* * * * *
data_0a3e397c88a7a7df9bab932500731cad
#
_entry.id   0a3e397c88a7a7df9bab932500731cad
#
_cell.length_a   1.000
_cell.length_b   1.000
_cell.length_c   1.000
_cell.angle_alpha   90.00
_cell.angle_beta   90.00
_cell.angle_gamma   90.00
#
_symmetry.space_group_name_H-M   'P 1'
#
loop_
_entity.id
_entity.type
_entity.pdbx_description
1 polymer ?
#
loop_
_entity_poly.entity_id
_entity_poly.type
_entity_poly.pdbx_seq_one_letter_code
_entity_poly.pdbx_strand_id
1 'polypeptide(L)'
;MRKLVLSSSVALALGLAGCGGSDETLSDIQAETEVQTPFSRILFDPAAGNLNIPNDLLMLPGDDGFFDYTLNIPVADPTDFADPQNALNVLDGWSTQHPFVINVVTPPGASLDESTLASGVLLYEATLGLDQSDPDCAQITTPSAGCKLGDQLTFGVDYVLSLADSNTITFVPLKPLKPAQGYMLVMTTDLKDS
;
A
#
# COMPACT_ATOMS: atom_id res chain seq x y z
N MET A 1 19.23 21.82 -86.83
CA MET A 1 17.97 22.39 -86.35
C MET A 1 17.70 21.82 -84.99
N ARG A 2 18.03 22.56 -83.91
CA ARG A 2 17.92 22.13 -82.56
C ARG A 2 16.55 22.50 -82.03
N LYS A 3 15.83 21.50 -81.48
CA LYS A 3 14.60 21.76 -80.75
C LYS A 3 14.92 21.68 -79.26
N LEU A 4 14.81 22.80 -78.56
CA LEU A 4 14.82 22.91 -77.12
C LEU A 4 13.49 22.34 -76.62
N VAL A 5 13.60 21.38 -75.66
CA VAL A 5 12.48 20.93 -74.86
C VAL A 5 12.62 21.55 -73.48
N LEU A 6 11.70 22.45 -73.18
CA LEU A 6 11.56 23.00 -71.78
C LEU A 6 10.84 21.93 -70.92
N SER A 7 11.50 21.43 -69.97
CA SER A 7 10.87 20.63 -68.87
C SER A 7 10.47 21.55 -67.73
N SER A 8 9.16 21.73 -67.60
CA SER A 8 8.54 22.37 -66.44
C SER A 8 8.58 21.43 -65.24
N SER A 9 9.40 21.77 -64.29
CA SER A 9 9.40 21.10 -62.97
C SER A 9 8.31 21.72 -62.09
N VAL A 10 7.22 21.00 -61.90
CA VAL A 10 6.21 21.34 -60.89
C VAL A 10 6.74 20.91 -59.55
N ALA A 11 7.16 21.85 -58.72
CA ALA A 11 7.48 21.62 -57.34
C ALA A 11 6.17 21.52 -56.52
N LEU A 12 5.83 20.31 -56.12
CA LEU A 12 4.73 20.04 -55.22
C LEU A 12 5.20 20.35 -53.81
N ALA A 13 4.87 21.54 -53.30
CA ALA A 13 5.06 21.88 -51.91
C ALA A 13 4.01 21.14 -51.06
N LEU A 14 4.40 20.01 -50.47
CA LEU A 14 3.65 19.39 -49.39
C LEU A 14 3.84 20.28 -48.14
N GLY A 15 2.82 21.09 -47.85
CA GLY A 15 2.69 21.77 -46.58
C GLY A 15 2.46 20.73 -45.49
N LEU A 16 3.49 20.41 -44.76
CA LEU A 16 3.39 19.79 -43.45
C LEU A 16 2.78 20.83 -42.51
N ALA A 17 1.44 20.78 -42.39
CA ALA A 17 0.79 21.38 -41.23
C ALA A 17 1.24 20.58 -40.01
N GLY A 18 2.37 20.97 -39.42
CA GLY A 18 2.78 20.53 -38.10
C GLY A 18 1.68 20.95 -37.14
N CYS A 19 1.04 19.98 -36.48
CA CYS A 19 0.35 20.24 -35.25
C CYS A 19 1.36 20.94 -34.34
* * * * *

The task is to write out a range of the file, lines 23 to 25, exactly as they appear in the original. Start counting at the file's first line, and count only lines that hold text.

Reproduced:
_entity_poly.pdbx_seq_one_letter_code
_entity_poly.pdbx_strand_id
1 'polypeptide(L)'